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November 20, 2017

Thoughts on the NCAA Cross Country Championships

Jesse Squire breaks down his thoughts and observations from the 2017 NCAA Cross Country National Championships, where he was on-site for the action.

November 20, 2017

PHOTOS: 2017 NCAA Cross Country National Championship

Check out our photo gallery of shots from the 2017 NCAA Cross Country National Championships captured by Brandon Sotelo in Louisville, Kentucky.

November 20, 2017

What we learned from the 2017 NCAA Cross Country National Championships

Processing some of the results from the 2017 NCAA cross country national championships where the New Mexico women and NAU men took home team titles.

November 15, 2017

Throwback Cross Country Races That Every Runner Should Watch, Know

Jesse Squire takes us through 3 cross country races that every runner should watch and know. Races include Steve Prefontaine, Alberto Salazar and more.

November 14, 2017

A Visual History of the NCAA XC Championships and What It Tells Us

Jesse Squire provides a visual display of the past NCAA cross country championships and what it may mean for the 2017 NCAA Championship.

November 13, 2017

Remember when Jorge Torres lost his mind for Dathan Ritzenhein?

The finish of the 2003 NCAA Cross Country National Championships between Dathan Ritzenhein and Ryan Hall is epic and the call is even better.

November 13, 2017

The Case For and Against San Francisco Winning The NCAA Cross Country Title

Isaac Wood lays out some of the reasons why he could see the San Francisco women’s team winning the NCAA cross country championship.

November 13, 2017

The Case For and Against NAU Winning The NCAA Cross Country Title

Isaac Wood breaks down the reasons why Northern Arizona’s men will and won’t defend their 2017 NCAA Cross Country National Championship.

November 9, 2017

The $hark’$ Guide to Getting Rich Off of Per Diem

One day you’re going to graduate college and if you don’t know any better, you’re going to misuse that per diem in the future at a real job.

November 2, 2017

The Athlete Special: SUB 9 TIME TRIAL AND PRESS CONFERENCE?!?!

The Georgetown boys get together for a heated two-mile race. The press conference may be one of the most heated in the history of sports.

October 31, 2017

The Man, The Myth, The Legend: Robert Cosby at 2010 WCC Champs

A very short story behind Robert Crosby’s blue collar run at the 2010 WCC Championships, where he broke San Francisco’s heart.

October 30, 2017

Everything You Need To Know From A Wild Conference Championship Weekend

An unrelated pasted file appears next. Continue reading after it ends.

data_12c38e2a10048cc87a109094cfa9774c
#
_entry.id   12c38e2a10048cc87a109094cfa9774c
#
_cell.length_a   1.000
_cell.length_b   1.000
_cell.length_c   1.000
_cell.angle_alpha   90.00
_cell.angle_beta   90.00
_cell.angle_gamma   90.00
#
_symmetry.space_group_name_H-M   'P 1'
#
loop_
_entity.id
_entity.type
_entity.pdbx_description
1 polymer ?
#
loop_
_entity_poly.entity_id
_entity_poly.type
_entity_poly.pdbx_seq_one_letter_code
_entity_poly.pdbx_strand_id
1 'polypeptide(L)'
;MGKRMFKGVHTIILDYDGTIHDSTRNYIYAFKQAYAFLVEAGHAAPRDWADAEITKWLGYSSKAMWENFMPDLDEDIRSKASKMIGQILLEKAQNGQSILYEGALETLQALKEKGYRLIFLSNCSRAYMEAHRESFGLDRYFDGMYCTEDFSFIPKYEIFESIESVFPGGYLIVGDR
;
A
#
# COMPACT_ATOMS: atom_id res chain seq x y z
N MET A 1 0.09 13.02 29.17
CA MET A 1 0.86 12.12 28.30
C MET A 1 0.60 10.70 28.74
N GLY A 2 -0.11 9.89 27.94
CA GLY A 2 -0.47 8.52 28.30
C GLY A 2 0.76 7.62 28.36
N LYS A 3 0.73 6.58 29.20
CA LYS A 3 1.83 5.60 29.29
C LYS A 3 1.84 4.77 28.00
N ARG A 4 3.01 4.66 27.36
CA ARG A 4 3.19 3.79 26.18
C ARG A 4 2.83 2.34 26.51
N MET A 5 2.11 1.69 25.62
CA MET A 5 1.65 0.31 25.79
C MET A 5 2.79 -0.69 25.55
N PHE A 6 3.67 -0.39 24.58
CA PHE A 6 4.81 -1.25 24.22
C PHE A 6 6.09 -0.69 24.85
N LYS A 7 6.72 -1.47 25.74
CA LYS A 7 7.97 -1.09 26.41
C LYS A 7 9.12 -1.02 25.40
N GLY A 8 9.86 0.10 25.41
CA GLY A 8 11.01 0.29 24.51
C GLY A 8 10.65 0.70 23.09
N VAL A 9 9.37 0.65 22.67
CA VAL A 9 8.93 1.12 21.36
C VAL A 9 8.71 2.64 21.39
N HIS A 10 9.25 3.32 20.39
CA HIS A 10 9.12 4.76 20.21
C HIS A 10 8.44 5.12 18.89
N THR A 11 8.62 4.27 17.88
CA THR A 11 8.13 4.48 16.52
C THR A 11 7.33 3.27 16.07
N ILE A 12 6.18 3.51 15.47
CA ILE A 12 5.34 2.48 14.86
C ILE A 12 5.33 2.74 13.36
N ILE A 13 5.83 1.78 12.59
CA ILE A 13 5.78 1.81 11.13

From BYU’s perfect score to Columbia’s first-to-last turnaround, get your fill on all the best moments from conference championship weekend 2017.

October 25, 2017

Louie Luchini on the Stanford “Machine,” Best Ryan Hall Story and Politics in the Age of Trump

Kevin Liao chats cross country and a hint of politics with former Stanford star and current Maine House of Representatives member Louie Luchini.

October 16, 2017

The Athlete Special – PRE-NATIONALS: Two Worlds Collide

Had a good time at Pre-Nationals but the best part of this episode of the Athlete Special may be the cameo by Emma Abrahamson.

October 15, 2017

What happened in cross country this weekend? Wisconsin & Pre-Nats

Taking in all of the weekend’s action from the Wisconsin Invite and Pre-Nats: Who is better NAU or BYU? Who runs for Portland? Can the New Mexico women win?

October 13, 2017

PreNats Preview: BYU vs. Arkansas, New Individual Champions To Be Crowned

New individual champions will be crowned at the 2017 PreNats but we will see a great team battle between BYU and Arkansas in the men’s race.

October 10, 2017

Should the NCAA add the half marathon?

Chris and Stephen got bored and decided to trade Slack messages about whether the NCAA should add the half marathon. Here are their thoughts.

October 6, 2017

Feast your eyes on the best male athlete portraits in track and field (Part IX)

Picture day is something to look forward to every year. These runners surely made the most out of their respective roster portraits. Part IX.

October 2, 2017

Wood Report: Thoughts On A Big Cross Country Weekend

Isaac Wood breaks down the importance of what took place at cross country meets across the country. Furman, Alabama, Dillon Maggard among big performers.

October 2, 2017

Finding Value In Caring About Running

Jenny DeSouchet explains the value of having passion for something, like running, even when it may feel selfish or pointless or crazy.

October 1, 2017

The Athlete Special – CROSS COUNTRY SEASON DEBUT: Paul Short Invitational 2017

Spencer Brown tries his luck at racing cross country for the first time this year when he takes on the Paul Short Invitational.

October 1, 2017

What happened in cross country this weekend?

Taking a look at the results from the weekend’s cross country action in South Bend, Louisville, Springfield, Stillwater and more.

September 30, 2017

Some thoughts after the Bill Dellinger Invitational – BYU rocks, Rainsberger flies

Katie Rainsberger smashes the course record and BYU takes 1–4 on the men’s side of the Bill Dellinger Invitational on Friday.

September 25, 2017

An Ode To Boston University Coach Bruce Lehane